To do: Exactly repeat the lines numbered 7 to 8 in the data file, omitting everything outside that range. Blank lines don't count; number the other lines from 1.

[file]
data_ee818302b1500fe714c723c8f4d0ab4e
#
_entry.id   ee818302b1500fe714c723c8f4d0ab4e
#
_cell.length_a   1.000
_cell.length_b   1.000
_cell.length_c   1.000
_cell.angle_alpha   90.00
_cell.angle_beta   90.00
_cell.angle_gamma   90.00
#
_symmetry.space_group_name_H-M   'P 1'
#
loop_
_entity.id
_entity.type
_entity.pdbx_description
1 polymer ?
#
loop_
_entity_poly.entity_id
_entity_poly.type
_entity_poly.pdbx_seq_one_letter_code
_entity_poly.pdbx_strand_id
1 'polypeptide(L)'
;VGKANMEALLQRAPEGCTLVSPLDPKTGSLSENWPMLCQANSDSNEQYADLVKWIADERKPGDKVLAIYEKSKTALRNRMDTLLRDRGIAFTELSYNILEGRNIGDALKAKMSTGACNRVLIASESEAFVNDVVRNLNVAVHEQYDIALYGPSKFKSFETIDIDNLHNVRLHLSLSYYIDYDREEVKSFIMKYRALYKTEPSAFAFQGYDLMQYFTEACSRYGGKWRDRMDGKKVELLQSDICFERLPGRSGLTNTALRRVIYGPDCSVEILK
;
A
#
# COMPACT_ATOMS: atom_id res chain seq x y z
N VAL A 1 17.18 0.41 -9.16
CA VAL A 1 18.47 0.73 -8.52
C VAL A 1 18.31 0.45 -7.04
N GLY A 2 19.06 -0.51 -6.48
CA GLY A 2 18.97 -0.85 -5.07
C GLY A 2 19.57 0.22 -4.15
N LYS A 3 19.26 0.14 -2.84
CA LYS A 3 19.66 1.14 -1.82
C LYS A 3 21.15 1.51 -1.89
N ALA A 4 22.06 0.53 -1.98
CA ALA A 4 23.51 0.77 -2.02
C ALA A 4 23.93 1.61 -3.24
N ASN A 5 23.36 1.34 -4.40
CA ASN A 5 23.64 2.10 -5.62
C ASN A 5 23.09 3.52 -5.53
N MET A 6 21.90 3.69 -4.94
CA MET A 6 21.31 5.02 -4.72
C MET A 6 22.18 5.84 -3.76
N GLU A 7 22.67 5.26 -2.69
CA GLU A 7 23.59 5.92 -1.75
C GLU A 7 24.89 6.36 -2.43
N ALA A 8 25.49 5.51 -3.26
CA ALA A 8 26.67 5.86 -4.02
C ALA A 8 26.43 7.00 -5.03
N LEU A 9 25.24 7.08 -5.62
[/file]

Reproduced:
_cell.length_c   1.000
_cell.angle_alpha   90.00